A complete medical history and physical examination, including a pelvic examination, was performed on each patient. All menopausal patients had serum estradiol and FSH levels measured and were considered menopausal if they had a lack of spontaneous menstruation for at least 12 months, or estradiol<20 ng and FSH>40 ng. A brief psychosexual history was taken by a sex therapist from all subjects prior to enrollment in the study. Patients who had a history of depression, sexual abuse, hypoactive sexual desire disorder, diabetes, dyspareunia or certain other risk factors were excluded from the study.
Each patient filled out a baseline, pre-treatment Female Intervention Efficacy Index (FIEI), a 5 item questionnaire (Chronbach's Alpha Coefficient 0.81) measuring subjective reports of changes in lubrication, sensation, orgasm, and sexual satisfaction. The FIEI is a validated questionnaire developed by Jennifer Berman, M.D. and Laura Berman, Ph.D.
Following enrollment in the study, a female nurse provided instructions on the use of the device. The patients were shown how to adjust and modulate the vacuum to their individual comfort level. The patients were then asked to practice using the device in the examination room for 5 to 10 minutes. Following this brief session, the female nurse or physician returned to the room to answer any questions and to perform a brief external genital examination.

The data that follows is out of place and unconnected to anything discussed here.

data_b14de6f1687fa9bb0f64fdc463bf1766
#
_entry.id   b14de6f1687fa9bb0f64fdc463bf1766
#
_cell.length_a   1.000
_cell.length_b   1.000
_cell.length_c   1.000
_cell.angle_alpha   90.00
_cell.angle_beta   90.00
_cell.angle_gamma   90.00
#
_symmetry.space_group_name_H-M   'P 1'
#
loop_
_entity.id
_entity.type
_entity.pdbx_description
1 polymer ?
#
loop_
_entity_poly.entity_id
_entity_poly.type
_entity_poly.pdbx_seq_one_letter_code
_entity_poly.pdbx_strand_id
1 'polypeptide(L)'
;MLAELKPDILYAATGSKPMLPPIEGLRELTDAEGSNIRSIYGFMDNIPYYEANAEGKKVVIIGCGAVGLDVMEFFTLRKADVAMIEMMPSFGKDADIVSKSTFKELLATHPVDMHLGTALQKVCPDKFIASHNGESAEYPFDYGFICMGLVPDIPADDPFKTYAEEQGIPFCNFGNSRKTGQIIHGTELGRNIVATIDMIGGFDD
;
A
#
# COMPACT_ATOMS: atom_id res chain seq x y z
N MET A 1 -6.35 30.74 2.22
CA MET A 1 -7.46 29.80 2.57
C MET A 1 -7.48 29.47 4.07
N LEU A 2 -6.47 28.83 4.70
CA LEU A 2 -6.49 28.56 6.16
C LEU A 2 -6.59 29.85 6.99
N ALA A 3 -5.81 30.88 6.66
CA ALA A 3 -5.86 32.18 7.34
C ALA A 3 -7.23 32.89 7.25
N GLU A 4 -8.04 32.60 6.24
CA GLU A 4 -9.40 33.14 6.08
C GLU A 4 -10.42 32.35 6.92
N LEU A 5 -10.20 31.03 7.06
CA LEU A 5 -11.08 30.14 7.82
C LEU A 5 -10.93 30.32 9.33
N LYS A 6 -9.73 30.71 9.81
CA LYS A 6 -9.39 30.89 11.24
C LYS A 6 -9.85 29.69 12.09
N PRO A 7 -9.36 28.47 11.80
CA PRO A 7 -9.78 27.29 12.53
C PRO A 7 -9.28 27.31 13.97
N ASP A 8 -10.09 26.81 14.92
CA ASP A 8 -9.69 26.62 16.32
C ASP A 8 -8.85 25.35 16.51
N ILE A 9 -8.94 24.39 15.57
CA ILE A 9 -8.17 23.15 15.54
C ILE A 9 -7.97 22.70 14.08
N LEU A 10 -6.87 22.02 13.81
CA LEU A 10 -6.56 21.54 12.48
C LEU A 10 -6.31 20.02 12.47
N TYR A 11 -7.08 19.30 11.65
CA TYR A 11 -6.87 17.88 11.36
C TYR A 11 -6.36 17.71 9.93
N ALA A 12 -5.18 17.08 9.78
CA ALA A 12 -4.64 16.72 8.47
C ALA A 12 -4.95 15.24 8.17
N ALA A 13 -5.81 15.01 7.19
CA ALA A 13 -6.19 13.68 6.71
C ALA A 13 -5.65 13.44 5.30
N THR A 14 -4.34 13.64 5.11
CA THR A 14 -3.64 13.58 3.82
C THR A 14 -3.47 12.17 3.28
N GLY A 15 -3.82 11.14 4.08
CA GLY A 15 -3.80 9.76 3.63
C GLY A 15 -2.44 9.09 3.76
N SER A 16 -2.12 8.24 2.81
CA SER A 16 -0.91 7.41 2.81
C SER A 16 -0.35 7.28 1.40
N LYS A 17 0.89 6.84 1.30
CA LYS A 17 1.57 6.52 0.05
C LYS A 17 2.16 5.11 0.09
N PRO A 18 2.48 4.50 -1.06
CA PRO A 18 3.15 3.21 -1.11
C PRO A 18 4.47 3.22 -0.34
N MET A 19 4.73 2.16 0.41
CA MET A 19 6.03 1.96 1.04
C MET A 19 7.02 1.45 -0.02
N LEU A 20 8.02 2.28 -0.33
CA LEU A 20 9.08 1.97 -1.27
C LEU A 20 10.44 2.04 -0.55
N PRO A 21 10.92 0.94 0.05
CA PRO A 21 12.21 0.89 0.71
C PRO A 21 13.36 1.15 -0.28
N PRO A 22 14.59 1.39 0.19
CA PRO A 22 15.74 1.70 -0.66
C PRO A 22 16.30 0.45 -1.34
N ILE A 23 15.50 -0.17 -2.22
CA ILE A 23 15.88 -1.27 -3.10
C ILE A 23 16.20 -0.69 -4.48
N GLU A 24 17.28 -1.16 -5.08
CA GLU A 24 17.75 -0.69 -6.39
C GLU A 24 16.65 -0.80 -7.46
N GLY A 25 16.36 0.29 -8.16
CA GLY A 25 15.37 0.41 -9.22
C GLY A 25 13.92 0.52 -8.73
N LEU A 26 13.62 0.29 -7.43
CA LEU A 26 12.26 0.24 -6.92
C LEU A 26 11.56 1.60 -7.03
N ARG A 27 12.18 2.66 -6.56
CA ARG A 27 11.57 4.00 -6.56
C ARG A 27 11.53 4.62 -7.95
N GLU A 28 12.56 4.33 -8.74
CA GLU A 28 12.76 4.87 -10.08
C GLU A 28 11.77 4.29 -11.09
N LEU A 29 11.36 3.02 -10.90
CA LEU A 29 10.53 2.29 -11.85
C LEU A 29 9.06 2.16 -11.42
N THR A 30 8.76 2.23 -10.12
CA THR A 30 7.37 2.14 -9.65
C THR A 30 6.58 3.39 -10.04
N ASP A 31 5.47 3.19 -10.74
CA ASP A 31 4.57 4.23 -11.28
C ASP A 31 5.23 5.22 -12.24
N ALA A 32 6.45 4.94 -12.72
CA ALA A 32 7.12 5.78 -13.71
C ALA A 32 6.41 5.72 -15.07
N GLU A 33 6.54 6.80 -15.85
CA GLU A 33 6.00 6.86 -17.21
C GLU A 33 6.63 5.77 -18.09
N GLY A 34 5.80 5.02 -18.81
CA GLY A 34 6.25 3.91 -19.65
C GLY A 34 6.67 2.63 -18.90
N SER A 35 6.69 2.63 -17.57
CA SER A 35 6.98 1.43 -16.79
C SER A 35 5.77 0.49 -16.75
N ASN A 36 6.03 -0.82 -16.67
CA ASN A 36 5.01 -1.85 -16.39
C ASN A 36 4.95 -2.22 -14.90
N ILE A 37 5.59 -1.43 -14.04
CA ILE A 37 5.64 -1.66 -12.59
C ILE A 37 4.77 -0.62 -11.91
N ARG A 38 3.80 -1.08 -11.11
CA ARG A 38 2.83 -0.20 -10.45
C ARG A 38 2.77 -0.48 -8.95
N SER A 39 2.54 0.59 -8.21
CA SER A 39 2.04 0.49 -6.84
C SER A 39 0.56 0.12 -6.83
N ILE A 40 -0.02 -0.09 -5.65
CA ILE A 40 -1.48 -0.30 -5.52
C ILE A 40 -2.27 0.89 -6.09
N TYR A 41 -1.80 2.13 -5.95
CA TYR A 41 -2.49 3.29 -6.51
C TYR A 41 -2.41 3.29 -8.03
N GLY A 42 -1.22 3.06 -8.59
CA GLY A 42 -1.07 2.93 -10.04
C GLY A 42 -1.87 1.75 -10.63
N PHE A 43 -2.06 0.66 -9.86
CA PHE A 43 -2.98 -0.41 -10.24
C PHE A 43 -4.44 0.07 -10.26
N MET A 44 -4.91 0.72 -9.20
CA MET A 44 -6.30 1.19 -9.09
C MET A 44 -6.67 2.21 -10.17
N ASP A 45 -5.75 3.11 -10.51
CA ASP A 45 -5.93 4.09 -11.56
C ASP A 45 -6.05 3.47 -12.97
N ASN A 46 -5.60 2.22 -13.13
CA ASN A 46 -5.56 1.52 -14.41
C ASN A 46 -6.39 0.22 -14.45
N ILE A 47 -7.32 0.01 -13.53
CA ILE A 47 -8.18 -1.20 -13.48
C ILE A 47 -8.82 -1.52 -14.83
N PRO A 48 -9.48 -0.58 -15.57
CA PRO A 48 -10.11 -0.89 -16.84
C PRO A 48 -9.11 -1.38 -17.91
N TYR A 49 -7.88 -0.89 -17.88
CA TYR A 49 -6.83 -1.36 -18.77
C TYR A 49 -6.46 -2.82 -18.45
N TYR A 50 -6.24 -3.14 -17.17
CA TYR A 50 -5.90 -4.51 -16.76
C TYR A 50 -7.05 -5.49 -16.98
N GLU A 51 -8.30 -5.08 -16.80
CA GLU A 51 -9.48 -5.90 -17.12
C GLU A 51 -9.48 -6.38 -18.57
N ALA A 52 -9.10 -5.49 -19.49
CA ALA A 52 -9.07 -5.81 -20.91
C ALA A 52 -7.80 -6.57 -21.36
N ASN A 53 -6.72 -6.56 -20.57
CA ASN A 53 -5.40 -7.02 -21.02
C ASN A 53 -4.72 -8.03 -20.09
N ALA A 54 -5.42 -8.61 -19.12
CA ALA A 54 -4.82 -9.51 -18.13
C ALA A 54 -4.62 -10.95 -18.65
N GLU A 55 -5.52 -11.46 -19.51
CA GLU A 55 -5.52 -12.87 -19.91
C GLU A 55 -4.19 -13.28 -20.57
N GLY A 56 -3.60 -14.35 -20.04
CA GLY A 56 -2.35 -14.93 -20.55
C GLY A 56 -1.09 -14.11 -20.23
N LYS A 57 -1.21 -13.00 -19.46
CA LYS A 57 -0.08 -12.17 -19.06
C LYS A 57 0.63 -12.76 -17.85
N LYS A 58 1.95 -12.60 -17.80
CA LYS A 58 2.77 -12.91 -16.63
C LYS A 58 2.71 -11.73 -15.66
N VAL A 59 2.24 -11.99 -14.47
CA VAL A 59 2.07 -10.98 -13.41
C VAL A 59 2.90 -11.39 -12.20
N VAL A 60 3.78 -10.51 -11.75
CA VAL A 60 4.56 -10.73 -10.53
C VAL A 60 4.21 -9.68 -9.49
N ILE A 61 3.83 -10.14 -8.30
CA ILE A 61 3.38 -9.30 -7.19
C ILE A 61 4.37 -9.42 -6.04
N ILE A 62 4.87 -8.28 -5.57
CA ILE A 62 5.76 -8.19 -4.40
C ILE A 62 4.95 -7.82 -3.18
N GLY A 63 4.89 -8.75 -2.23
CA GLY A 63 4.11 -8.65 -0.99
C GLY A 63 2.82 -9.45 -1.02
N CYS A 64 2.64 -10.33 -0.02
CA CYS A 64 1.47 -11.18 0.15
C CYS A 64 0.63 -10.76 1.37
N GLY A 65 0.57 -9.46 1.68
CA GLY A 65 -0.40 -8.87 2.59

Patients were asked to use the device in the privacy of their home with or without a partner. During the first three sessions, the patients placed the device over their clitoris and adjusted the vacuum level for an amount of time based on their own satisfaction and arousal. They continued the activation and release of the vacuum over the course of 5-15 minutes. For every home session (1-3) each patient was asked to note any changes in sexual pleasure, including clitoral and labial engorgement, orgasm, and vaginal lubrication on the FIEI. During the next three at-home sessions (4-6) the patients utilized a stopwatch to measure the length of time at which discomfort occurred and to release the vacuum at that time. They were asked to also record the time elapsed until they experienced sexual pleasure and/or orgasm. These times and events were then recorded in a patient diary.